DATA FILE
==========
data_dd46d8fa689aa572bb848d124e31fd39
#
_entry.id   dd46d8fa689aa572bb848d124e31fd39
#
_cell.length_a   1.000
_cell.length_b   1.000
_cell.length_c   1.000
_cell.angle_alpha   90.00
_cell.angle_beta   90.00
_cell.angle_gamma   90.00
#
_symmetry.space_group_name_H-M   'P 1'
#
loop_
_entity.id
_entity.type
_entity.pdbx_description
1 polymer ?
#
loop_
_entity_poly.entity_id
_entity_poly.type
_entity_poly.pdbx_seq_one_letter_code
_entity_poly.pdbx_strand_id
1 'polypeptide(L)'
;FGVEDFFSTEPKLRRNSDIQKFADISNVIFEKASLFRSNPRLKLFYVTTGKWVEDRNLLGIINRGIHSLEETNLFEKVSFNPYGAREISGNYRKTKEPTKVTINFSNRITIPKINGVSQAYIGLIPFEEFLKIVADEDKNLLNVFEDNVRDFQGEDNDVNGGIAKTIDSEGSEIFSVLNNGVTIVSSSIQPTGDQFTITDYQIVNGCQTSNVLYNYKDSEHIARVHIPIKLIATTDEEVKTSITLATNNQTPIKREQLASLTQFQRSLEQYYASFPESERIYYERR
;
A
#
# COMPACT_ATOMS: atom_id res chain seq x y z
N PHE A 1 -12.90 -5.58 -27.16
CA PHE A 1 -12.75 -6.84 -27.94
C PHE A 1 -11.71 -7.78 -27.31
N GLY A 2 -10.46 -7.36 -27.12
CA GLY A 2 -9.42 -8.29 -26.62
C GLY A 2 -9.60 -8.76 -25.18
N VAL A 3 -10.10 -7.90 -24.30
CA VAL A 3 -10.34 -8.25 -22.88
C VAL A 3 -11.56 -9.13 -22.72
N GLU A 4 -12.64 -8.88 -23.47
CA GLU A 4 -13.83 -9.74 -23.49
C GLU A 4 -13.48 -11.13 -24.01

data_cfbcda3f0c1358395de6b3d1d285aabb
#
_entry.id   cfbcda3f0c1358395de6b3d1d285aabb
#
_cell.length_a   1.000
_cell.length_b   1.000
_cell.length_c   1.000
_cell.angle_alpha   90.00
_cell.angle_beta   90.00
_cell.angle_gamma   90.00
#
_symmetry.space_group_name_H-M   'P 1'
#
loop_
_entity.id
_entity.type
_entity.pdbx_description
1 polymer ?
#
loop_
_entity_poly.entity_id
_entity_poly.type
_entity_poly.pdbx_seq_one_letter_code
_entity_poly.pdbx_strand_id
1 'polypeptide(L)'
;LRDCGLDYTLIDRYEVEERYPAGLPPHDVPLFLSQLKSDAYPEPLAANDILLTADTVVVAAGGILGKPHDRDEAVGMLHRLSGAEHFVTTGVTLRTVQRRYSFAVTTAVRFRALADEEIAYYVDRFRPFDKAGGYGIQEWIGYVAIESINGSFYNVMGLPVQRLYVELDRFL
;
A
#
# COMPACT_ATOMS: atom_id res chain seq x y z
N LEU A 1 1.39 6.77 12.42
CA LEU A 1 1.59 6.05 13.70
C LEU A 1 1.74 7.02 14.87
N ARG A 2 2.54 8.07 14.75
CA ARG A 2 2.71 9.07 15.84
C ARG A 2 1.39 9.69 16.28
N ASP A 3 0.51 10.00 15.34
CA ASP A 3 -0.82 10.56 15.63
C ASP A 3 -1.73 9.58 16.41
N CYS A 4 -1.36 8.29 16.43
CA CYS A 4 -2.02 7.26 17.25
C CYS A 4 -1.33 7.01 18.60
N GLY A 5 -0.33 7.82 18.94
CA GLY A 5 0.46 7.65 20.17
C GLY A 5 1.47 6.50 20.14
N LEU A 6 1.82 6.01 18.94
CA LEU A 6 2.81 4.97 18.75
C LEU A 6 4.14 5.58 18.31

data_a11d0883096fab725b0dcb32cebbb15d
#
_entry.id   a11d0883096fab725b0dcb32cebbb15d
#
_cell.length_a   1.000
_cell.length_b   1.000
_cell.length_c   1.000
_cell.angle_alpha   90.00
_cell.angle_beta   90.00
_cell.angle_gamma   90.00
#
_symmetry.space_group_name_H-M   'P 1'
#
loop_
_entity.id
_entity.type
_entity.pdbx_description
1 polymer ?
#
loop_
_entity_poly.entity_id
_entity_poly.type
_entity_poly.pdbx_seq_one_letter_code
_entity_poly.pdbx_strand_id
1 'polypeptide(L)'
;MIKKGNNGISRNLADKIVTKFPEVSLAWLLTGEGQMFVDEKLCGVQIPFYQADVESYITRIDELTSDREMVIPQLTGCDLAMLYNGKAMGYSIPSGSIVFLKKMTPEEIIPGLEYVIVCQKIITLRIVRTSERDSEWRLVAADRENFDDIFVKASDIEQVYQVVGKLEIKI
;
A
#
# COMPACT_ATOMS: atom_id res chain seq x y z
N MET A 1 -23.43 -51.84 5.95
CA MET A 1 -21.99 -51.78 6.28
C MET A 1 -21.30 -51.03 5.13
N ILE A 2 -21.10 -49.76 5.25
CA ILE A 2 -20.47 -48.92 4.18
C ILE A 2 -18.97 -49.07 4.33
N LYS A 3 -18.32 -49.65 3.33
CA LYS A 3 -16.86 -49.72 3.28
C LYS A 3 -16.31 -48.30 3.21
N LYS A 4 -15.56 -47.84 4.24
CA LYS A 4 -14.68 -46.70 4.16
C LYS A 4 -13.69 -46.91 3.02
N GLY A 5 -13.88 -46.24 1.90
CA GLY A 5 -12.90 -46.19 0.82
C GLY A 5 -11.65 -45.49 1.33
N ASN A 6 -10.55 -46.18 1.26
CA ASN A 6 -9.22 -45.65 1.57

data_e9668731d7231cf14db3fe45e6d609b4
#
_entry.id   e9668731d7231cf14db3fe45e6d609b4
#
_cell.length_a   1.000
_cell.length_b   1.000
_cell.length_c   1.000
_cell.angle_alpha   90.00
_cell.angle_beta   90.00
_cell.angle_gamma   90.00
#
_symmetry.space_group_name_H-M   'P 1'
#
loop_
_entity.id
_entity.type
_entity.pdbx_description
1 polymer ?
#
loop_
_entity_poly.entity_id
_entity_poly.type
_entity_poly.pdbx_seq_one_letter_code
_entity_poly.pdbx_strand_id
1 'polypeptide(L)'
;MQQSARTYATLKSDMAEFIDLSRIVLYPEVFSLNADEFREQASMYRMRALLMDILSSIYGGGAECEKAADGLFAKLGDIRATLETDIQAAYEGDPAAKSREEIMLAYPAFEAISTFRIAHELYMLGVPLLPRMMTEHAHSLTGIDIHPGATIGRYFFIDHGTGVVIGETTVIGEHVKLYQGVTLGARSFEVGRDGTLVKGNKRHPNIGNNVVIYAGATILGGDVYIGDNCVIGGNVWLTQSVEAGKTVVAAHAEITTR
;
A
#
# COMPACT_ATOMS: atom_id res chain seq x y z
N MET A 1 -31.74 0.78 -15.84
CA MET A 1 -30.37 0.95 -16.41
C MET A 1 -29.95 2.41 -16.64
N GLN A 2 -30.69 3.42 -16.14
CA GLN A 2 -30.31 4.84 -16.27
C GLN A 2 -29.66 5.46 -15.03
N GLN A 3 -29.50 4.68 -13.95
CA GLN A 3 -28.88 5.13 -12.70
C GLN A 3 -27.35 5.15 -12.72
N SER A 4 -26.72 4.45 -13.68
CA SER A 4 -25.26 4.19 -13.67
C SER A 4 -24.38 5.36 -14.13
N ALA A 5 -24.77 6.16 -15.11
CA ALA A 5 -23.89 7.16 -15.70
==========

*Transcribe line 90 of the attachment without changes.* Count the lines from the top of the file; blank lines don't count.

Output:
C LEU A 6 4.14 5.58 18.31